What The Ellie?

, , , , | Working | December 10, 2017

(We have a new contract and have been given a direct contact who will handle all things which are needed across both companies. Her email address is, I assume, her name. It starts with Ellie. I email her a formal introduction, as I will be interacting quite a lot with her in the coming weeks.)

Me: “Dear Ellie, I would just like introduce myself prior to our actual meeting, as there will be many new faces for you to remember. I’m [My Name], and I am the main commercial advisor who will be dealing with your contract.”

Eloise: “Dear [My Name], thank you for your email. I would like to ask, however, that you address me by my full name, Eloise. We have not established a strong enough work relationship to start using nicknames.”

(Her email includes a signature with “Ellie” as her name.)

Me: “Oh, I do apologise. We have only been given your email address, and I have a relative who is named Ellie, so I assumed it was the same situation with you. I am sorry if I caused offence.”

Eloise: “No offence caused. But please try to remember, it is E-L-O-I-S-E. I would also appreciate the exclusion of personal details in future correspondence, thank you.” *same signature*

(I can tell she isn’t interested in anything beyond the most basic and professional relationship, so I decide to stick with that. Everything is going well until I receive an email one morning that is addressed to everyone in the company.)

Eloise: “Could I please request that all future correspondence address me as ‘Eloise,’ as the level of unprofessionalism being conveyed by your company is disturbing and affects productivity. We do not know each other on a personal level, so addressing me with just ‘Ellie’ is extremely inappropriate. Thank you.” *Ellie signature*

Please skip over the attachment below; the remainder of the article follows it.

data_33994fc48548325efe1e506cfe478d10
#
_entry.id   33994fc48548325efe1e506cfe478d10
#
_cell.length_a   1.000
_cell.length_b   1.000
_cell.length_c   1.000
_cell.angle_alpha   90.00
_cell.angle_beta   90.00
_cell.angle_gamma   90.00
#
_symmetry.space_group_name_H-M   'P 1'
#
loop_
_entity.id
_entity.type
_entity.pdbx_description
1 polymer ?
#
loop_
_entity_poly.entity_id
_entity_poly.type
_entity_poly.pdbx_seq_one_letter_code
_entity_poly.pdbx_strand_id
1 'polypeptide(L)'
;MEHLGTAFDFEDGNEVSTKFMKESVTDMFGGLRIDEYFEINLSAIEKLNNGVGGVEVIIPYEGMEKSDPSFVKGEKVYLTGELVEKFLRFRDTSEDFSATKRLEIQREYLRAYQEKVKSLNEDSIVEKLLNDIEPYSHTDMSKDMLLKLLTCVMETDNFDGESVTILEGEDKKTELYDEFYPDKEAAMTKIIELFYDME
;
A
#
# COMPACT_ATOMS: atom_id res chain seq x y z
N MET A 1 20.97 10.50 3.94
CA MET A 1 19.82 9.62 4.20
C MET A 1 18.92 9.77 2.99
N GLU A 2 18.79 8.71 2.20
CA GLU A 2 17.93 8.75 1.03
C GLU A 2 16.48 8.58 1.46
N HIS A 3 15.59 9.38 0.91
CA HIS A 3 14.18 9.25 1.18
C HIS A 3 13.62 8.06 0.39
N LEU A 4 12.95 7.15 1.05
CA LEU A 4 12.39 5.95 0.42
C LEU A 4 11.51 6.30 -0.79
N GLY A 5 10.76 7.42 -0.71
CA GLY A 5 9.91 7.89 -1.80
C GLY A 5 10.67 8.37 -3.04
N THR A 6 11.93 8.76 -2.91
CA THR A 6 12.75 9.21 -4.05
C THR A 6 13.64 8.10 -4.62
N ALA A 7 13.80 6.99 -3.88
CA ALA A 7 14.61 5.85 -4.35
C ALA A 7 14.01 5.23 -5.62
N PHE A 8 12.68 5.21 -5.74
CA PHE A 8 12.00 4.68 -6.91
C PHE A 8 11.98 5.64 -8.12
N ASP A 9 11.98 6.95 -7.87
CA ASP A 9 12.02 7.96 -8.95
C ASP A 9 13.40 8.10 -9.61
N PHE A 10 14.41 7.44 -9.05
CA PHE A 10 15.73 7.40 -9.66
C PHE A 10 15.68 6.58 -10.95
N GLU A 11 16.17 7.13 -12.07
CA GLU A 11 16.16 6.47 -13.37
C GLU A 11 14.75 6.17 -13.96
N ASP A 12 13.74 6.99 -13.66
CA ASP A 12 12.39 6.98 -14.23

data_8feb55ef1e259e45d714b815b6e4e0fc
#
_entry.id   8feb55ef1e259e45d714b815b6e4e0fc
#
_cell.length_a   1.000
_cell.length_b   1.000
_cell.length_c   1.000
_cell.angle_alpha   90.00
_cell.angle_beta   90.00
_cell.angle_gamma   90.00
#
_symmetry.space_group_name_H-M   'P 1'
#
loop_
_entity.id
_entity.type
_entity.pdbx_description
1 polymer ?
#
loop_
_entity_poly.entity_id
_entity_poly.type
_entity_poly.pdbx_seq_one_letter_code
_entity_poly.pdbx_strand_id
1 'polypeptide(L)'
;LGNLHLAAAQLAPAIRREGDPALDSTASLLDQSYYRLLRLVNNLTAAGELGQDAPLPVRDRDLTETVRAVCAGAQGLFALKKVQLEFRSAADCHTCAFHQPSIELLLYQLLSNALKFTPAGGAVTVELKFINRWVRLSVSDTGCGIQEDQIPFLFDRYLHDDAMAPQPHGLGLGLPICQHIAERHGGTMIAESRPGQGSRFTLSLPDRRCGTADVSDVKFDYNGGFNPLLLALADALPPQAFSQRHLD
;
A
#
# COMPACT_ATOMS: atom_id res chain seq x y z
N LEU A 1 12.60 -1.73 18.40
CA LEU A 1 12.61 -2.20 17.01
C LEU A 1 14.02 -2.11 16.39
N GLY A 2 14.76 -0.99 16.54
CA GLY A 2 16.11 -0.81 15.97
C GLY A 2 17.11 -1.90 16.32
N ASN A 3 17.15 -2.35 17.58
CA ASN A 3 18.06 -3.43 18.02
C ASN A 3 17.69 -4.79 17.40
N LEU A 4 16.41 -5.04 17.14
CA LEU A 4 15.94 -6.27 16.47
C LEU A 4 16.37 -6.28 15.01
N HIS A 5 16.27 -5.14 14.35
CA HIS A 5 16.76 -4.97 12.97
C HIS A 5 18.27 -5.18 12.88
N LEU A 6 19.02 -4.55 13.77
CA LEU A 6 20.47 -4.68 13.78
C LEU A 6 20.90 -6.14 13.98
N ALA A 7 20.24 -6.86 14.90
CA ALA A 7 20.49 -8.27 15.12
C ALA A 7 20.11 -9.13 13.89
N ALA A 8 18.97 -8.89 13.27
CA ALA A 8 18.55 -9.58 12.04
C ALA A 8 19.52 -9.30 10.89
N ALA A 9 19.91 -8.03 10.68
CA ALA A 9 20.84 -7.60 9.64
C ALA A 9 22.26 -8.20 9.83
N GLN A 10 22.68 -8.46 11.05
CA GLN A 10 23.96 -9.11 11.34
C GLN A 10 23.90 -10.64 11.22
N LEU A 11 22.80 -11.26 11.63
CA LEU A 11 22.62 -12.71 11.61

(I decide not to respond, as I have followed this request to the letter already. Several more emails come through following a similar theme. This is the first.)

Director: “Eloise, I can understand your frustration; however, as your employer has only graced us with your email address, and this company prides itself on maintaining a friendly environment, we have had little reason to assume your name is anything other than your email suggests. I would advise perhaps updating your signature, as the use of your nickname may be causing confusion.”

(We got no response from her, but I heard she complained about the “lack of professionalism” to her bosses. The director asked if she had an additional address with her full name, instead, so that the desire to use her nickname at first contact would be prevented. She didn’t, and seemed thoroughly offended by the suggestion. The contract was put in jeopardy because of it, and required a full week of board meetings to straighten out. In the end, she was moved to another contract to save on future hostilities.)

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